What to do: Touching inside the ear): Cup your hand around your horse’s ear, and with your thumb, lightly and briefly stroke inside his ear.
The ideal: A relaxed horse as you stroke inside his ear, left and right, with no flinching.
Check: Can you cup your hand around his ear in the first place, or even get anywhere near his poll? Is the left ear worse than the right, or vice versa? Does he flinch away when you stroke inside his ear? Does he flinch away on one side and not the other, or does he flinch more on one side than the other?
If you’re an instructor with a client who’s struggling to achieve what you’re asking of them, you can suggest these exercises and help them to find the right treatment for their horse. They’ll get more from their lessons with you on a horse who’s physically better able to cope, and your obvious care for the horse’s wellbeing will help to build greater trust and respect. If you’re a professional rider and one of the horses you are riding is finding something overly difficult, or not performing as well as you would expect him to, these exercises could help his owner see that his performance might improve further with extra help from a vet or physical therapist. This would allow you to improve your scores, or work or compete him at a higher level, and owners will appreciate your breadth of feel and understanding for the benefit of their horse.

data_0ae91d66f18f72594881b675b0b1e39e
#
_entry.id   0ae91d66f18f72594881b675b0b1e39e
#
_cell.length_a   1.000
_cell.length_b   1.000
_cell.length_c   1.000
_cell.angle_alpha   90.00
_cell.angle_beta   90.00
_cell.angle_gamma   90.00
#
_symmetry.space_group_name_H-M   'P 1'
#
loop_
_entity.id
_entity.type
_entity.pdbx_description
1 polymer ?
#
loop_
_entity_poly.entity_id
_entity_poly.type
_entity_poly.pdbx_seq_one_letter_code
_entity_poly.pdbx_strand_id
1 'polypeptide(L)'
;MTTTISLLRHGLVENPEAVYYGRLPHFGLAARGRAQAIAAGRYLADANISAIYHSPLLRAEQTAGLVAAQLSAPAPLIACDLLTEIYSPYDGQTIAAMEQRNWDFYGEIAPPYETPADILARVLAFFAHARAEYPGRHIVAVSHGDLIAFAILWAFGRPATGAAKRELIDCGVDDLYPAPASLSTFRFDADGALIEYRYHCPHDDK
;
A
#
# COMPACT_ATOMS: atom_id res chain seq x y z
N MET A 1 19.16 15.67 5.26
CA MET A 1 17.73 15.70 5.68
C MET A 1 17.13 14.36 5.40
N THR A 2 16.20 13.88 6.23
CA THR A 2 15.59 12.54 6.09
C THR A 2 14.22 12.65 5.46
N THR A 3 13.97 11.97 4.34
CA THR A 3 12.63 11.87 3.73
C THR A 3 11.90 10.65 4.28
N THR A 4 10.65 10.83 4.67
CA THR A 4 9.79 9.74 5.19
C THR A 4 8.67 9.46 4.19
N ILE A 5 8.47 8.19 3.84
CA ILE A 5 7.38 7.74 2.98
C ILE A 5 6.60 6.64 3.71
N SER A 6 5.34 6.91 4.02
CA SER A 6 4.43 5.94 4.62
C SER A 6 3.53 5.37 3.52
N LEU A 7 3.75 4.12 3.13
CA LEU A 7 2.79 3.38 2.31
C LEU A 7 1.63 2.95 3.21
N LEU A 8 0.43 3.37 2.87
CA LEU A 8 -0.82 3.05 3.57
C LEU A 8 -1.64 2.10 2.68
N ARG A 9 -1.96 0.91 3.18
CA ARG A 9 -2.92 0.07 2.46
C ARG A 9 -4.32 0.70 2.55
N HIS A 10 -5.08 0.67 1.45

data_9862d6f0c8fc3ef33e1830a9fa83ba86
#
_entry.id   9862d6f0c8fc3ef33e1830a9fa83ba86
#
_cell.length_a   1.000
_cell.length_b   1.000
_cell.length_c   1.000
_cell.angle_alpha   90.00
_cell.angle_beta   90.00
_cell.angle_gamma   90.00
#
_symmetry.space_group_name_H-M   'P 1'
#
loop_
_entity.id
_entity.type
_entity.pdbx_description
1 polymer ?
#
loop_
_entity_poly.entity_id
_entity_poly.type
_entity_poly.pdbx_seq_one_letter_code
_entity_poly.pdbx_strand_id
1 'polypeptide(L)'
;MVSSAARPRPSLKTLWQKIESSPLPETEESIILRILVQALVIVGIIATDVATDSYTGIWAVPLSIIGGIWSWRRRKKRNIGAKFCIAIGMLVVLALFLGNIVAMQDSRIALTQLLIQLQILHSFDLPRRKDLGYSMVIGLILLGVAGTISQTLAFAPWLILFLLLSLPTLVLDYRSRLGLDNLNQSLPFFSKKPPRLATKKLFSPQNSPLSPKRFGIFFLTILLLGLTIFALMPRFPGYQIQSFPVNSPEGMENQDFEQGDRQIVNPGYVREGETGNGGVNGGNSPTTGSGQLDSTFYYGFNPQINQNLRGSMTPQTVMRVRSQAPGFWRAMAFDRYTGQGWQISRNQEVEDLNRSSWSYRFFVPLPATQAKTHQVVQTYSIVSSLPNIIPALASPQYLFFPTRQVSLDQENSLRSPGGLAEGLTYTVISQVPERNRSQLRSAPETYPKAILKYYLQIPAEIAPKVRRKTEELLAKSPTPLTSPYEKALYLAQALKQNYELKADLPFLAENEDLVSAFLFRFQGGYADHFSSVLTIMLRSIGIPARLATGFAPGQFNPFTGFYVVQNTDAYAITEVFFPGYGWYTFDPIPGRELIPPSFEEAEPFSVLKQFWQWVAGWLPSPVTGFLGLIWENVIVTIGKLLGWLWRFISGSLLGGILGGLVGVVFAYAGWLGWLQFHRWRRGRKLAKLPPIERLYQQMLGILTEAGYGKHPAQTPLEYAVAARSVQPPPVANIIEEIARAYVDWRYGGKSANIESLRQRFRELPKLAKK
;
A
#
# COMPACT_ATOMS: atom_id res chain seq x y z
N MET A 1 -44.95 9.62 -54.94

As a saddler, dentist, farrier, or other equine paraprofessional, you can point owners in the direction of this book and these exercises to help them recognise when their horse needs help from another professional as well as yourself. This will make your job easier since you’re not trying to multitask and cover work that others could do more easily, and it further improves the service you are offering to both client and horse. Increasingly clients are (quite rightly) expecting service over and above ‘the norm’, and with so much information freely available on the web, they expect every equine professional to be the fount of all knowledge. Since none of us can possibly know everything (and if someone claims that they do, perhaps they are not the right person to be working with), one priority is to point people in the direction of the right help. The trick is to know when and how to do that, and where to point them. I sincerely hope this book will help, for the sake of ridden horses throughout the world.
“A horse doesn’t care how much you know, until he knows how much you care.” Pat Parelli
Find out more and get your copy of ‘Understanding Horse Performance: Brain, Pain or Training?’ today from www.thehorsephysio.co.uk.
© Sue Palmer, The Horse Physio, 2021
Treating your horse with care, connection, curiosity and compassion